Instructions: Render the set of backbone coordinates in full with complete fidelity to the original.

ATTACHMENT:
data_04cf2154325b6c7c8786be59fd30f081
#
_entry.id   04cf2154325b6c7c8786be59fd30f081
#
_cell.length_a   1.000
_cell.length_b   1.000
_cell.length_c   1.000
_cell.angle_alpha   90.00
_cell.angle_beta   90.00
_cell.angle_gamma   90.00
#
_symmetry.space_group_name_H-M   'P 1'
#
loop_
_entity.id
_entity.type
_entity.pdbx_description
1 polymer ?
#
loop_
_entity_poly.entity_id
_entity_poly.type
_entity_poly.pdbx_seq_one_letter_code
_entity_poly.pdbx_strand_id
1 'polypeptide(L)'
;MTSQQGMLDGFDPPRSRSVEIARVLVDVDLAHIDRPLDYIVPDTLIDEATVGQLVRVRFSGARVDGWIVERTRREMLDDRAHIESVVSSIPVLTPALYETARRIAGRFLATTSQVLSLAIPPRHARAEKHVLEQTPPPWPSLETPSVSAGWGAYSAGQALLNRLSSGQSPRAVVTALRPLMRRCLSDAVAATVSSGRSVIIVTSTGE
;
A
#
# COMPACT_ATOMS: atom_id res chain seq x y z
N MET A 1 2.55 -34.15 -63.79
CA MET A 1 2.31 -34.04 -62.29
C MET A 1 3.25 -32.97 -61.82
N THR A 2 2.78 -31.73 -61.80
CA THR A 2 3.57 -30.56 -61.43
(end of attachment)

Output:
data_04cf2154325b6c7c8786be59fd30f081
#
_entry.id   04cf2154325b6c7c8786be59fd30f081
#
_cell.length_a   1.000
_cell.length_b   1.000
_cell.length_c   1.000
_cell.angle_alpha   90.00
_cell.angle_beta   90.00
_cell.angle_gamma   90.00
#
_symmetry.space_group_name_H-M   'P 1'
#
loop_
_entity.id
_entity.type
_entity.pdbx_description
1 polymer ?
#
loop_
_entity_poly.entity_id
_entity_poly.type
_entity_poly.pdbx_seq_one_letter_code
_entity_poly.pdbx_strand_id
1 'polypeptide(L)'
;MTSQQGMLDGFDPPRSRSVEIARVLVDVDLAHIDRPLDYIVPDTLIDEATVGQLVRVRFSGARVDGWIVERTRREMLDDRAHIESVVSSIPVLTPALYETARRIAGRFLATTSQVLSLAIPPRHARAEKHVLEQTPPPWPSLETPSVSAGWGAYSAGQALLNRLSSGQSPRAVVTALRPLMRRCLSDAVAATVSSGRSVIIVTSTGE
;
A
#
# COMPACT_ATOMS: atom_id res chain seq x y z
N MET A 1 2.55 -34.15 -63.79
CA MET A 1 2.31 -34.04 -62.29
C MET A 1 3.25 -32.97 -61.82
N THR A 2 2.78 -31.73 -61.80
CA THR A 2 3.57 -30.56 -61.43